The ramshackle structure that is the entirety of Kim's kitchen is about as out of place in Boulder as a fish in a tree, but it's a welcome sight in the dining landscape. Even though open kitchens -- those stages on which smiling cooks in starched whites glide around under dramatic point lighting, showing off for a room full of ravenous diners -- are quite trendy these days, they don't have anything on Kim's. At Kim's, there's nowhere to hide and no need to, since nothing is more natural, nothing more authentic, than the cooking being done here. The curries are delicate and sweet. Vietnamese egg rolls -- hot, right out of the oil, packed with chewy glass noodles and bits of sweet onion -- are just as good as you'd find for lots more money in a sit-down establishment. And the typical Chinese sesame chicken on the menu is anything but typical, with a surprising, superior maple-y glaze.
A tiny eatery housed in the same space as an Asian market in a Boulder strip mall, the Asian Deli is like a pearl -- a spectacular find in dubious surroundings. Almost anything on the menu can be had for less than seven bucks, and there are nearly 150 items on that menu, including two dozen soups. But a bargain is only a bargain if quality is as high as prices are low, and from simple goi cuon (Vietnamese spring rolls) and plain bowls of pho to deep-fried pampano fish and stuffed quail, Asian Deli surpasses all expectations.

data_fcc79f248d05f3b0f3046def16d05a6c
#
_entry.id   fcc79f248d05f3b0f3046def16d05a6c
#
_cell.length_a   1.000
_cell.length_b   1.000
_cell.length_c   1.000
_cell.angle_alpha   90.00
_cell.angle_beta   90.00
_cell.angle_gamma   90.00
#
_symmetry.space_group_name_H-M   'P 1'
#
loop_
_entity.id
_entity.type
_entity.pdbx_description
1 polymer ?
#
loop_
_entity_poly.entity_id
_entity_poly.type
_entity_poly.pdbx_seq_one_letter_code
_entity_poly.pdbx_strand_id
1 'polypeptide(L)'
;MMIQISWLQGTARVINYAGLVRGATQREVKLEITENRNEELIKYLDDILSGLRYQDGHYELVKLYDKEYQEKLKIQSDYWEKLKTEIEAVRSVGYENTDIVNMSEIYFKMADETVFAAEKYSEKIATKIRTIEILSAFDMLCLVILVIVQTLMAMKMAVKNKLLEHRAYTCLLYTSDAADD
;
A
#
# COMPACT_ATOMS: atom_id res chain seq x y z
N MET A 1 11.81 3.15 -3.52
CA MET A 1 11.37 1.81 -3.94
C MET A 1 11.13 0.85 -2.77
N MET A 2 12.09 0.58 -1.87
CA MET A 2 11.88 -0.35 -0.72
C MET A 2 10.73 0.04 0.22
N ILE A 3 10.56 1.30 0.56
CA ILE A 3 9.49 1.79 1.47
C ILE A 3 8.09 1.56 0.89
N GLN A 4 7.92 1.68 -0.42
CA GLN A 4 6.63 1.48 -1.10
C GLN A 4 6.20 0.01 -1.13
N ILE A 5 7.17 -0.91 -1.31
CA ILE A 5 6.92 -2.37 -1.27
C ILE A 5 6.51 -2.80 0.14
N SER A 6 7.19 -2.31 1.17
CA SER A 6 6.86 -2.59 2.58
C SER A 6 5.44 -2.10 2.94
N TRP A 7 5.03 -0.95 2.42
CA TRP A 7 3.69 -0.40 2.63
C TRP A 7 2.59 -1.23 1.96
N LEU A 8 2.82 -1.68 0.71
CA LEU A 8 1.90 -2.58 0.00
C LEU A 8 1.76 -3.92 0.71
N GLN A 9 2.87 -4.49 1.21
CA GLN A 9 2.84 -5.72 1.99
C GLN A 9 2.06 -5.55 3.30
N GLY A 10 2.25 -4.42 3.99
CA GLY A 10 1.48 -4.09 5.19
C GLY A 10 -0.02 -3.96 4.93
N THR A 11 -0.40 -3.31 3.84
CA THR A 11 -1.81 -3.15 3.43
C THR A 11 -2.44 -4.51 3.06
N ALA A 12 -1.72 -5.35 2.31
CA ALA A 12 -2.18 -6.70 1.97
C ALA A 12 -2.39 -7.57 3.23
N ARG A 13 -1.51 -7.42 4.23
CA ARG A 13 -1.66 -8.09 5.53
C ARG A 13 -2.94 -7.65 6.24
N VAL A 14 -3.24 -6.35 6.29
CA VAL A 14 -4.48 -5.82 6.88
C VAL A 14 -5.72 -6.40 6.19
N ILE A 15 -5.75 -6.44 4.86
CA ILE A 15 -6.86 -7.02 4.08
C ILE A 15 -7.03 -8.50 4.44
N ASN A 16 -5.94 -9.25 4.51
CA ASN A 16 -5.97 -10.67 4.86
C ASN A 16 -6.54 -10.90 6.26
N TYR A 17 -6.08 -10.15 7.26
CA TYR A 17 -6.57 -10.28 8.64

New Saigon
Mark Manger
A tiny eatery housed in the same space as an Asian market in a Boulder strip mall, the Asian Deli is like a pearl -- a spectacular find in dubious surroundings. Almost anything on the menu can be had for less than seven bucks, and there are nearly 150 items on that menu, including two dozen soups. But a bargain is only a bargain if quality is as high as prices are low, and from simple goi cuon (Vietnamese spring rolls) and plain bowls of pho to deep-fried pampano fish and stuffed quail, Asian Deli surpasses all expectations.